# Area and Perimeter Formulas

If you want to determine how many meters of fencing materials you need to enclose your backyard, you are asking for the perimeter of your backyard. On the other hand, if you want to determine how much a particular land property is, you need to know how many square meters it is; in this case, you are asking for that property’s area.

These are just a few examples of how significant the geometric concepts of area and perimeter are. These concepts are always involved in plane figures such as triangles, squares, rectangles, trapezoids, etc. Area and perimeter are the concepts we use to describe a particular plane figure quantitatively.

*What does “perimeter” mean?? How about “area”? How do you compute the perimeter and area of plane figures? What are the area and perimeter formulas? *These are the questions we are going to answer in this review.

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## Table of Contents

## Part I: Perimeter of a Plane Figure

**The perimeter of a plane figure (a two-dimensional geometric figure) is the distance around it. **

Take a look at Mang Berto’s rectangular garden:

The total distance around Mang Berto’s rectangular farm can be calculated by adding all of the lengths of the sides of the rectangular farm.

Thus, the perimeter of Mang Berto’s rectangular farm is 8 m + 10 m + 8 m + 10 m = **36 m.**

Based on our example above,** the perimeter of a plane figure is just the sum of the lengths of its sides.**

**Sample Problems: **Determine the perimeter of the following:

**Solution: **

a. 12 cm + 15 cm + 8 cm =** 35 cm**

b. 10 cm + 10 cm + 10 cm =** 30 cm**

c. 4 cm + 5 cm + 6 cm + 3 cm + 2 cm = **20 cm**

Let us now discuss how to find the perimeter of the most common geometric plane figures.

### Summary of Formulas for the Perimeter of Plane Figures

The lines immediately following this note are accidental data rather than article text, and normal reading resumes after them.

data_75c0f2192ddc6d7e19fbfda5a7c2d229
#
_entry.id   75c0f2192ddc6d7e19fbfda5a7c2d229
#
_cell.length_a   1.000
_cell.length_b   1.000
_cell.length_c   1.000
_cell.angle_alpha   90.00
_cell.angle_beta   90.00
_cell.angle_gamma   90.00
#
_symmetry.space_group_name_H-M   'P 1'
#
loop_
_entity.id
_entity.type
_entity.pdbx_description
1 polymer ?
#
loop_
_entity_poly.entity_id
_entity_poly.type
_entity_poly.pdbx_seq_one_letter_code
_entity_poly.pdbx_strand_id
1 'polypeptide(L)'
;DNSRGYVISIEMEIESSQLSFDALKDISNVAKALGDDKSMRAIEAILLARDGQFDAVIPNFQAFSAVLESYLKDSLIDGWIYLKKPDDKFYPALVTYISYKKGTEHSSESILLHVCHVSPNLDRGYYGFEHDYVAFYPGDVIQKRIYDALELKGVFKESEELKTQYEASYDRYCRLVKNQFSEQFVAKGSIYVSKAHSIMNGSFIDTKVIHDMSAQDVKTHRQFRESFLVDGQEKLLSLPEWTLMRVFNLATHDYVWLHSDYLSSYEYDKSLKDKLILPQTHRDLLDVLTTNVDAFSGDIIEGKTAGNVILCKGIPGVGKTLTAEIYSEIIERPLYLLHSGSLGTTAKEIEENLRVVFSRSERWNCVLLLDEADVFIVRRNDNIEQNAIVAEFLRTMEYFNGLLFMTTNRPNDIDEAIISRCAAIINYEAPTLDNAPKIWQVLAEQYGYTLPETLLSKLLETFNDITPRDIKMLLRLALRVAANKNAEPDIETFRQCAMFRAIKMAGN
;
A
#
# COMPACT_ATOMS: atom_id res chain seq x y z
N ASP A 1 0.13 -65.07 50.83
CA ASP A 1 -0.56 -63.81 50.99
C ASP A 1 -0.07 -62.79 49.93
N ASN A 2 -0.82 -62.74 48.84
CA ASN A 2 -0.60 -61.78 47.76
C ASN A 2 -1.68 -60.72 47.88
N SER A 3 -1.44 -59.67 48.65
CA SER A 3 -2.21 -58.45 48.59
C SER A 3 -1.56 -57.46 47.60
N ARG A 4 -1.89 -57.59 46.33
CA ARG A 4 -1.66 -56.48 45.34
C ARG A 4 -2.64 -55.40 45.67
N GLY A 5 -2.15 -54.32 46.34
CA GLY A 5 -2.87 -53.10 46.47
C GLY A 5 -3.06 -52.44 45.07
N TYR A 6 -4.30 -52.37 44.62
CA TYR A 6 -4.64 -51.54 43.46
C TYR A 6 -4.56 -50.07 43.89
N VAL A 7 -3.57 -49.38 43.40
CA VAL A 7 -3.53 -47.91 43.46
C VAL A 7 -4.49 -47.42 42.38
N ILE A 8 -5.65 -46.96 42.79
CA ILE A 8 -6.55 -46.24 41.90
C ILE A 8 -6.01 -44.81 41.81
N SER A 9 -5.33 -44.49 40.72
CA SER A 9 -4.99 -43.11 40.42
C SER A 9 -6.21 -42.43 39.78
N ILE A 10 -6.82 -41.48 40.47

The table below provides an overview of how to find the perimeter of common geometric figures such as triangles, squares, or rectangles.

Plane Figure | Formula for Perimeter |

Triangle | P = a + b + c where a, b, and c are sides of the triangleP = 3s (if equilateral triangle)where s is a side of the equilateral triangle |

Square | P = 4swhere s is a side of the square |

Rectangle | P = 2l + 2w or P = 2(l + w)where l and w are the length and the width of the rectangle, respectively |

### Perimeter of a Triangle

The perimeter of a triangle is just the sum of its three sides:

**P**_{triangle}** = a + b + c **

Where *a*, *b*, and *c* are sides of the triangle.

Now, if the given triangle is equilateral (which means that all of its sides are congruent or equal in measurement), then its perimeter can be calculated as:

**P**_{equilateral triangle}** = 3s **

Where* s* is a side of the equilateral triangle.

**Sample Problem 1**: Calculate the perimeter of a triangle whose sides have lengths of 10 cm, 12 cm, and 15 cm.

**Solution: **

Using the formula for the perimeter of a triangle:

P = a + b + c

P = 10 cm + 12 cm + 15 cm

P = **37 cm**

**Sample Problem 2**: Mela cut a triangle from a *cartolina* paper. Mela wants her triangle to have sides that are all equal in length. A side of Mela’s triangle is 15 cm in length. Determine the perimeter of the triangle.

**Solution: **Mela’s triangle is equilateral since its sides are equal in length. To find the perimeter of an equilateral triangle, you can multiply the measurement of a side of a triangle by 3. A side of Mela’s triangle is 15 cm long. Thus, P = 3(15) = **45 cm.**

**Sample Problem 3**: A car drove 1200 meters from Main Park to the Heritage Museum. After a 3-hour visit to the museum, the car went another 600 meters from Heritage Museum to the “All Around” Supermarket. Finally, the “All Around” Supermarket car returned to Main Park. Determine the total distance traveled by car throughout its trip, assuming that the distance from Main Park to the Heritage Museum and “All Around” Supermarket to Main Park is equal. Refer to the figure below for the map:

**Solution: **From the figure above, notice that the entire distance the car covers throughout its trip forms a triangle. Furthermore, since the distance from Main Park to Heritage Museum and “All Around” Supermarket to Main Park are equal, we can conclude that the triangle formed is isosceles.

To find the car’s total distance, we need to compute the perimeter of the isosceles triangle. In an isosceles triangle, two sides are congruent. In our problem, the one with a 1200 m side is congruent to the other side. So, we have two sides with lengths of 1200 m.

Thus, our isosceles triangle above has sides of 1200 m, 1200 m, and 600 m:

To find the perimeter of the triangle, let us add these sides: